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Should Healthcare Marketing Point To The Web?

April 24, 2015

For years now, the conventional wisdom among marketers of all types has been to point prospective customers online to "take action." In the universe of medical advertising, we likewise have used our clients' websites as sales sites to convert prospective patients into real patients.

Recently, at our healthcare advertising agency, we launched a campaign with a carefully-planned, online conversion methodology. Our offline marketing tactics, which included television, radio, and print advertising, directed prospects to a vanity URL. Here, the prospective patient (or concerned family member) could download information promised in our ads.

Well, the campaign worked! We drove hundreds of users to the website in the first week of the campaign, and subsequently, we recorded web hits to the vanity URL from thousands of unique visitors. Best of all, the client's website analytics demonstrated the campaign's effectiveness. However, there was one small problem. The client did not see commensurate increases in patient appointments for the advertised service. So did the campaign work? Maybe. Maybe not.

The call-to-action worked, but driving people to our client's website did not translate to appointment requests.

My gut told me the target audience was just not comfortable making their appointments online. My gut and 20-plus years running a healthcare marketing firm told me the target audience would prefer to make their appointments over the phone with a real, live person.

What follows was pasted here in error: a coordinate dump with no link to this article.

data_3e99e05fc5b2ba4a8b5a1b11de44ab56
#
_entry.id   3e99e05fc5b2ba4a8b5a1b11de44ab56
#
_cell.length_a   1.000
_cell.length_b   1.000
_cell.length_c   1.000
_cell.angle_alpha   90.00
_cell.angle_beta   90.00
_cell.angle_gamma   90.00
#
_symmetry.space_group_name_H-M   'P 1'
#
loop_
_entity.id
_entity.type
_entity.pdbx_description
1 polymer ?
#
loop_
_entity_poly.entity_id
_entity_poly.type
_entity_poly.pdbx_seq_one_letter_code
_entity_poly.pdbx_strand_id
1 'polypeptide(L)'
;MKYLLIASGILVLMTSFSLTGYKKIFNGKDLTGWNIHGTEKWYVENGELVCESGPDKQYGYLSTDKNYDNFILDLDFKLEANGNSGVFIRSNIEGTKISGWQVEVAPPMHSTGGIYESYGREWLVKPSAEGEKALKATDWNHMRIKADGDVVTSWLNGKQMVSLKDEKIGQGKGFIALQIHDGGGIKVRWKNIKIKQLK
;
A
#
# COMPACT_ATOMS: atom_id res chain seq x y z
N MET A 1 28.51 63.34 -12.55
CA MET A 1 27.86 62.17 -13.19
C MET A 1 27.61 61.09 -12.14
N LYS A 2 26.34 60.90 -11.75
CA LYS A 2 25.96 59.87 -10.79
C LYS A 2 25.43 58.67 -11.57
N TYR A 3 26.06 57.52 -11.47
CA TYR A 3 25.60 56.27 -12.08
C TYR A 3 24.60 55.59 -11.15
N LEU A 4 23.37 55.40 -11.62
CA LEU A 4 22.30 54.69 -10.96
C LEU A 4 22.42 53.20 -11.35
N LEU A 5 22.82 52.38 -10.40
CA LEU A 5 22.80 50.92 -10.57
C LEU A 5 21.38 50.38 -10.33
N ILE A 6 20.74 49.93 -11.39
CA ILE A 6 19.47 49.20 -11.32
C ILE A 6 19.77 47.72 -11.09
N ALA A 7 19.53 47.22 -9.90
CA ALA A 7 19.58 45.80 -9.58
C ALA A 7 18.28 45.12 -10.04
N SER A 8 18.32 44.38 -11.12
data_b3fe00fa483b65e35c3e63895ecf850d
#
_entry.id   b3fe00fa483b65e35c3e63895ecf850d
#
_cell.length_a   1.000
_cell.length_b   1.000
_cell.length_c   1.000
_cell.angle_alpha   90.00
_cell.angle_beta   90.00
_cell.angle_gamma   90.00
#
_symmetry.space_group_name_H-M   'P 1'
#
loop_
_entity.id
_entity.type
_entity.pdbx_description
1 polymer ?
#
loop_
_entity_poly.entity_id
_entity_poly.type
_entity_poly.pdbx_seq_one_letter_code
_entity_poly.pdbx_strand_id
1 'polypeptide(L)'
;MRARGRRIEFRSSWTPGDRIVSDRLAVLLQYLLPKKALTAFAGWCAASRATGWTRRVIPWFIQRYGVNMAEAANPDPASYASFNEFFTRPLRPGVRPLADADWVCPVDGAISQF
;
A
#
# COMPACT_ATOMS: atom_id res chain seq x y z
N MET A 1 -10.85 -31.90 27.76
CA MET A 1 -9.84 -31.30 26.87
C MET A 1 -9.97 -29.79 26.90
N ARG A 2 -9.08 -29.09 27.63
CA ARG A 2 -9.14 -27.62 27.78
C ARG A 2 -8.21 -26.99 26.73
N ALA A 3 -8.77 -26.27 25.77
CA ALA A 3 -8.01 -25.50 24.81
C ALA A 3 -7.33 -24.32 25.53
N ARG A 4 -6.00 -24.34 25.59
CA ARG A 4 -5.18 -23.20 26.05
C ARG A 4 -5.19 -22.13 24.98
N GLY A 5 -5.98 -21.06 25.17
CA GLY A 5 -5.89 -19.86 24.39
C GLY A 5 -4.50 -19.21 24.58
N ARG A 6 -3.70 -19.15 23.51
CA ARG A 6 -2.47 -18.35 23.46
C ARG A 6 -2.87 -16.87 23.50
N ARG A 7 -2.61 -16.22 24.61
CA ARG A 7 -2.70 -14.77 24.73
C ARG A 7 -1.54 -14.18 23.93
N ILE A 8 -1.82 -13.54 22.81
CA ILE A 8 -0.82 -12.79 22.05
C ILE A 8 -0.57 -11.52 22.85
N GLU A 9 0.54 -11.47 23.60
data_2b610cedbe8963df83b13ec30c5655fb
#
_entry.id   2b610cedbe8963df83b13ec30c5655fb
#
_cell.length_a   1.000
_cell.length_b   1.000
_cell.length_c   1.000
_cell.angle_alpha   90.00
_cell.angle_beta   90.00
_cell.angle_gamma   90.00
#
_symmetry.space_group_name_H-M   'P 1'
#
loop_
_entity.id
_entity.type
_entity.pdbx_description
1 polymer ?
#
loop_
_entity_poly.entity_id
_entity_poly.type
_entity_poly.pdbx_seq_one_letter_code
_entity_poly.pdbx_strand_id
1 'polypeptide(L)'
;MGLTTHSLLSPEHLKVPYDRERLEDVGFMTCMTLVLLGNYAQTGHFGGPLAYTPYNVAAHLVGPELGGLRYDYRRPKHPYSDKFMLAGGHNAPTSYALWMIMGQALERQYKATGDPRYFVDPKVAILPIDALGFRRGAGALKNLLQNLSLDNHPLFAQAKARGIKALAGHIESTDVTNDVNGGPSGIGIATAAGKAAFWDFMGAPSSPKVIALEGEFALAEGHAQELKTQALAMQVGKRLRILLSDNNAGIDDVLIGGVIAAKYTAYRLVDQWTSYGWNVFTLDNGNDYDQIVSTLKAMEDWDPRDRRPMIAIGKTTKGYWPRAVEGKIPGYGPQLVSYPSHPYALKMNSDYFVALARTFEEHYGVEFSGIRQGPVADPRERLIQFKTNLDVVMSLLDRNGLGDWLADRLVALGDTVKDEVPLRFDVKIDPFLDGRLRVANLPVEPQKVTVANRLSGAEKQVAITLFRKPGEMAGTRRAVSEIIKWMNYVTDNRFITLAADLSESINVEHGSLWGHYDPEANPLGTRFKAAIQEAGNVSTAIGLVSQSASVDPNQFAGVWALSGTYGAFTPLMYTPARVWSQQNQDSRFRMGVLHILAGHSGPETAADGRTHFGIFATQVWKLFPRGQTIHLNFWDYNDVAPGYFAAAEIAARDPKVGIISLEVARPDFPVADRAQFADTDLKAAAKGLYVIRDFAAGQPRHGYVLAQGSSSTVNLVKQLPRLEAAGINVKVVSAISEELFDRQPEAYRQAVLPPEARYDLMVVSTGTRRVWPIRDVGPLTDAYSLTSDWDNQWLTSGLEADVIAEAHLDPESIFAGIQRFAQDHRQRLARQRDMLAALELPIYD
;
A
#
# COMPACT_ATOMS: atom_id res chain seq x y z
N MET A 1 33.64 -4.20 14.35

As it turns out, research on the subject seems to support what my gut was telling me. According to Salesforce's "2015 State of the Connected Patient" report, most people still prefer to communicate in person or over the phone, even with the plethora of technologies available to help them connect with their care providers.

The Salesforce survey of 1,700 adults found that 76% of respondents set up appointments by phone, and only 7% percent did so online.

So does this mean we stop pointing prospective patients to our clients' websites? Do we go back to the days of business reply cards and counting phone calls? Probably not entirely.

We anticipate that consumers will increase their adoption of online appointment scheduling technology, especially if providers and marketers make push them in that direction. (Just look at the airlines and how passenger bookings have been pushed to online platforms.) In addition, the growing influence of millennials' preference for technology will affect how we schedule our doctor appointments.

For the moment, however, at this Miami public relations firm, we've restructured our campaign. We replaced the vanity URL in our ads with a vanity phone number that rings into our clients' outsourced call center. So as soon as we learn the results of our "experiment," we'll be sure to share them.